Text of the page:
November 23, 2019
This post is part of a collection of blog posts I made from the Community College Undergraduate Research Experience (URE) Summit, held in Washington DC from November 20-22, 2019. Be sure to also check out Day 1 and Day 2.
The final day of the Community College Undergraduate Research Experience (URE) Summit was a half-day for wrapping up all that we had just uncovered, and figuring out the pathway forward. All of the responses to the question prompts from our breakout discussions the previous day were summarized and placed on the walls around our main meeting room. We engaged in a gallery walk exercise (which is a great pedagogical tool – check out the gallery walk teaching material on SERC!) and were given blue dots to vote for ideas that we believe are most important for the community college sector or pay to pay attention to, as it pertains to UREs.
We went around to the corners of the room with our sticky dots in hand to explore the compiled benefits, opportunities, challenges, and successes in scaling and sustaining, partnerships, equitable access, and measuring impact (more about these discussion points can be found in my Day 2 post).
Although there will be a full report and other forms of dissemination that will be coming out from this summit in 2020, I don’t think I’m stealing any thunder by calling attention to some of the items that received the most votes/dots – and I don’t think they will be a surprise to anyone at a 2-year or a 4-year institution:
- Evaluate how URE fits in with degree programs, strategic plan, instituion mission and goals
- Incentivize research with awards, recognitions, compensation
- Demonstrate benefits of UREs through stories on campus, to stakeholders, and with alumni
- Align UREs with local/regional needs, geographic relevance, real-world and application based
- Build institutional capacity (sustained funding, staff support, finance office, marketing team, etc.)
- Expose students to research in the first semester, even through a library research project
- Build a student community of support
- Educate faculty on universal design, cultural awareness, disabilities (seen and hidden)
- The need for assessment – of individual experiences, of impacts in the workforce, even after our students have left our campuses
- Help students realize their STEM identity, where they say (and believe the words) I am a scientist!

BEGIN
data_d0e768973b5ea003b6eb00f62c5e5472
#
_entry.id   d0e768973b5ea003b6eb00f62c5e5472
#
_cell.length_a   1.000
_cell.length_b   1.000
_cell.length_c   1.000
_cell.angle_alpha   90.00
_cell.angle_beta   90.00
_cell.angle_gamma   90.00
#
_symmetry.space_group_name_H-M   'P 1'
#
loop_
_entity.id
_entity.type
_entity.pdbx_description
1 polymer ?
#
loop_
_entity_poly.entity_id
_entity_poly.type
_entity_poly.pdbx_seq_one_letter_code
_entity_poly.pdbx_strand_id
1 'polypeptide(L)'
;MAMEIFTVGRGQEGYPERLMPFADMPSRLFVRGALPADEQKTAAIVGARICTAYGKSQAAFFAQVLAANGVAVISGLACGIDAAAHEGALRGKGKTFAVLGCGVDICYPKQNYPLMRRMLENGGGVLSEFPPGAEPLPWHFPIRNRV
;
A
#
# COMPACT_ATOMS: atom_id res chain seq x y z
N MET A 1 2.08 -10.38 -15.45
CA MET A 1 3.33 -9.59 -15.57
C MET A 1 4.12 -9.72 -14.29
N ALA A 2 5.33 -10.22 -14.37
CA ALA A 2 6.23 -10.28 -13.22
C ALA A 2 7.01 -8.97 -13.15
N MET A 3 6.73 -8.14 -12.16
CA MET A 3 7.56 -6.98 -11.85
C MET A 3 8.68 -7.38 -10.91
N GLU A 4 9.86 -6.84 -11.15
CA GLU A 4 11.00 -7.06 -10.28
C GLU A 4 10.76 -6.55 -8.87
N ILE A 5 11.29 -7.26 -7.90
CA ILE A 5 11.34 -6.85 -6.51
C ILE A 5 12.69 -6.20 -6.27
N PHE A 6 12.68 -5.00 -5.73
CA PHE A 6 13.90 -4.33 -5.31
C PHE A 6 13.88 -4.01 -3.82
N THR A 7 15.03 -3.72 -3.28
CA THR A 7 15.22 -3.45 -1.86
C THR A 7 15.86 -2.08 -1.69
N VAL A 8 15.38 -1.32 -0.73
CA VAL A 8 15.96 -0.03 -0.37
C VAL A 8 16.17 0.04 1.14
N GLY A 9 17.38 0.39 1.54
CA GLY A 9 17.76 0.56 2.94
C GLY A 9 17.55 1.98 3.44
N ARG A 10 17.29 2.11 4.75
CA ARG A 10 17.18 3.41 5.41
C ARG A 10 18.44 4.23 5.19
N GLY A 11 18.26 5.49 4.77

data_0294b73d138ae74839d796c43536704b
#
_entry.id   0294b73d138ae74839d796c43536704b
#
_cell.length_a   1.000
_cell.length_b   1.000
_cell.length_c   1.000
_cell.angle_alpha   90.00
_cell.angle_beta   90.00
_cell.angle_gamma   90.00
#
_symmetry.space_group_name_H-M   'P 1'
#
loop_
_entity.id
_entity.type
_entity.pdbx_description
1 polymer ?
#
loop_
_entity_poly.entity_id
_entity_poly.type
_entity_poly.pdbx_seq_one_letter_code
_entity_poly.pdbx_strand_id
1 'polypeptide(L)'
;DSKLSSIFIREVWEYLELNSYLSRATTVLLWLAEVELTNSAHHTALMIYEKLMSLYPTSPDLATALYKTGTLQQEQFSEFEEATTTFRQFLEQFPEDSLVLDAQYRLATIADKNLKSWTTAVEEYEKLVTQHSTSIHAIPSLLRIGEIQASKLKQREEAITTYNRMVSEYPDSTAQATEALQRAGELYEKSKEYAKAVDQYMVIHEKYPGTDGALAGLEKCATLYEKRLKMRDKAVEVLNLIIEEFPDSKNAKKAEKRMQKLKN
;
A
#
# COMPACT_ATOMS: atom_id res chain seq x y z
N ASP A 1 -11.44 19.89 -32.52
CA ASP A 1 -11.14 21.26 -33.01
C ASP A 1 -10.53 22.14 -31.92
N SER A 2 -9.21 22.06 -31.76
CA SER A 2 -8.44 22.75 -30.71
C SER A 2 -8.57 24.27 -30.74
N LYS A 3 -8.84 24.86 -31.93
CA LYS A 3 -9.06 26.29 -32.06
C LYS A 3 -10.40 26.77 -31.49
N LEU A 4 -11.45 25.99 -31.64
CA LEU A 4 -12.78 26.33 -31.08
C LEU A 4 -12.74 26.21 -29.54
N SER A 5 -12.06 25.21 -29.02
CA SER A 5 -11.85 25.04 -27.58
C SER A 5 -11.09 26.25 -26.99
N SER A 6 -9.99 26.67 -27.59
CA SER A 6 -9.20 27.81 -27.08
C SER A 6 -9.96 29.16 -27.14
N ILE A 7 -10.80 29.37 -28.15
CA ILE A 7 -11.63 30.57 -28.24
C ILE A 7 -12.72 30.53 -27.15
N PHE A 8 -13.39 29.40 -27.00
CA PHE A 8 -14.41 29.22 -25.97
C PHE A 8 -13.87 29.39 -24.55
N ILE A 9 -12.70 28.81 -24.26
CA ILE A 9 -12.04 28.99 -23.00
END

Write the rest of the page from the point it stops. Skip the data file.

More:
I am really looking forward to seeing how all of this information is pulled together and hope to do my part to share these results and to continue these conversations.
And if you read my blog post from Day 2, you may recall I stated that none of the student video vignettes showcased anything from the Earth or space sciences. Turns out that the two videos we viewed on the final day both pertain to the geosciences! The first one describes the UNAVCO Geo-Launchpad internship program, open to community college students in Colorado. The second one describes the SUREC (Summer Undergraduate Research Experience Course) program, where 12 Austin Community College students spent the summer learning about geosciences from faculty at Texas A&M and The University of Texas, preparing them for transfer to complete STEM degrees.
Although I left the summit feeling appreciative of the opportunity to come together with colleagues from across the nation (yes, even someone from Hawaii!), there were some definite gaps that I felt were really obvious in the presentations and discussions.
For example, the Council on Undergraduate Research (CUR) is an organization with a mission to support and promote high-quality undergraduate student-faculty collaborative research and scholarship. Their journal, conferences, workshops, and incredible network have so much to offer faculty interested in establishing or sustaining UREs. In 2015, the National Academy of Sciences hosted a Convocation on Integrating Discovery-Based Research Into the Undergraduate Curriculum (see my blog posts from this event) and published a final convocation report (free PDF available for download). David Lopatto’s name was never heard, nor his work on assessment of undergraduate research (I blogged about Lopatto’s 2018 CUR Conference talk). Or AAC&U’s listing of undergraduate research as a high-impact practice (see Lopatto’s article and the AAC&U High-Impact Practices webpage). There are also excellent discipline-based materials that have been created, such as the Supporting and Advancing Geoscience Education at Two-Year Colleges (SAGE 2YC) “Engage 2YC Students in Research.”
I know our time was short, but I think there was a missed opportunity to share some of these key resources with the audience in the room – we will be much better at advancing our field if we are aware of and build upon the foundation that already exists. But I’m certain there will be movement forward, and I’m eager to be a part of the building process.